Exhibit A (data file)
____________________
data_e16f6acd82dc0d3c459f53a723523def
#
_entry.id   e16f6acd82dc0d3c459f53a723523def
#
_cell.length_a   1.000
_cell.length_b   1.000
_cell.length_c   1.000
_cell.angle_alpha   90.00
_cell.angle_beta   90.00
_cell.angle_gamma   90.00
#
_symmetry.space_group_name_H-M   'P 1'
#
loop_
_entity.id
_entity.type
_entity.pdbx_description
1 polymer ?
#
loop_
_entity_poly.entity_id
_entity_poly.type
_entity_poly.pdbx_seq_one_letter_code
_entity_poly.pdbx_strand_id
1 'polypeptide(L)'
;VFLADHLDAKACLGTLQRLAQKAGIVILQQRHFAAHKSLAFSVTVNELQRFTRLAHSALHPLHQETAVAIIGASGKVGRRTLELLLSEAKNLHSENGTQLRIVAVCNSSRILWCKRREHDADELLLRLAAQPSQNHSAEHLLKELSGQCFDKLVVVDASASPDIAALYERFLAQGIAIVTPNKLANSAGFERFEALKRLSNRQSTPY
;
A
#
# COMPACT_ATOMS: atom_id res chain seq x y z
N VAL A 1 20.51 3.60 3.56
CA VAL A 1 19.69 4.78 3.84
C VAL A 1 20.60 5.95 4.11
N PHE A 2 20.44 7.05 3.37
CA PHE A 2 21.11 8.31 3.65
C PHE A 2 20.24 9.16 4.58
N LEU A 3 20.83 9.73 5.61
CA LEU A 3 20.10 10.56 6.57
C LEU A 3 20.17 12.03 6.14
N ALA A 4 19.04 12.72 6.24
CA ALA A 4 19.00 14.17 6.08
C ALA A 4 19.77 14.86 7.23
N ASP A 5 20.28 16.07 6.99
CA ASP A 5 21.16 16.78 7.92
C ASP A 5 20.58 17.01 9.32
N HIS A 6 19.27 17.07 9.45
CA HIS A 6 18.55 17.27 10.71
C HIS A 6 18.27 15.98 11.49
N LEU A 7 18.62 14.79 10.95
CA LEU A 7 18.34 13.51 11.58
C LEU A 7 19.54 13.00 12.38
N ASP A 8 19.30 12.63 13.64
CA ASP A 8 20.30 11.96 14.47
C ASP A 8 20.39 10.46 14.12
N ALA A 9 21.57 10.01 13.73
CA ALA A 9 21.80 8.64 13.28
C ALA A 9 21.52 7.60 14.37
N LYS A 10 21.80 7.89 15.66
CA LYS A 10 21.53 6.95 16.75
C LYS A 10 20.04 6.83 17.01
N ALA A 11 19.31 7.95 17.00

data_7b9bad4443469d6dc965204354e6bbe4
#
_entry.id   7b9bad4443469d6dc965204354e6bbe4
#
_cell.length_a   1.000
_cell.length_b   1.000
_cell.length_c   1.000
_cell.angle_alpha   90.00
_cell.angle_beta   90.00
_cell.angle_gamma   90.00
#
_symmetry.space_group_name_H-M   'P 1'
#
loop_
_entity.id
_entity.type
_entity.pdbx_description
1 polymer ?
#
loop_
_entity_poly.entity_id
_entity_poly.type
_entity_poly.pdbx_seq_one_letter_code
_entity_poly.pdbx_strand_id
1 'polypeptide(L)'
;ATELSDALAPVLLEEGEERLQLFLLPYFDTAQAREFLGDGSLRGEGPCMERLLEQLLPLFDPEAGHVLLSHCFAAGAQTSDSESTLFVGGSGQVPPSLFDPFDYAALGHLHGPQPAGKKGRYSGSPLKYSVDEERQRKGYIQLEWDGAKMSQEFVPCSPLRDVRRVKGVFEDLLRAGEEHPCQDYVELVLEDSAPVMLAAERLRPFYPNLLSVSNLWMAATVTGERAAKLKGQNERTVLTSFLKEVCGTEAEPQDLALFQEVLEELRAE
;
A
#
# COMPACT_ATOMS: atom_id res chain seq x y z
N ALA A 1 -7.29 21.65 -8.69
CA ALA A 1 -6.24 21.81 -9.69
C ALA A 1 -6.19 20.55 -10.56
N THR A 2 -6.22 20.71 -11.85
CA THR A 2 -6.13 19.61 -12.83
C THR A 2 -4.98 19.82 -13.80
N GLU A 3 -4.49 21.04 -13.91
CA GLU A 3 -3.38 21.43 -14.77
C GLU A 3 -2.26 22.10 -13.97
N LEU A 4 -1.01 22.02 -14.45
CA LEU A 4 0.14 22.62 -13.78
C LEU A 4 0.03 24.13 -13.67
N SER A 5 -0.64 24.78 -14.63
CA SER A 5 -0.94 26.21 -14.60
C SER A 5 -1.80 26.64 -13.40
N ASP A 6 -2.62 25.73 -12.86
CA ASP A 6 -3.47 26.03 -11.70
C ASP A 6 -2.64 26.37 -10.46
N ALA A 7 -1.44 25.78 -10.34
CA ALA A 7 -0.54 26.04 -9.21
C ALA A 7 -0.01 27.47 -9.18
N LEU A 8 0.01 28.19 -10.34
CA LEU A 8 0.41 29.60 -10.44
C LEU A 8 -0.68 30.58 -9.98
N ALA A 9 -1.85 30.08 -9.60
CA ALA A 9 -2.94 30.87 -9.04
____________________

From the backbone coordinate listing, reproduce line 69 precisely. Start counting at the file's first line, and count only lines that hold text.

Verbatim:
_cell.angle_alpha   90.00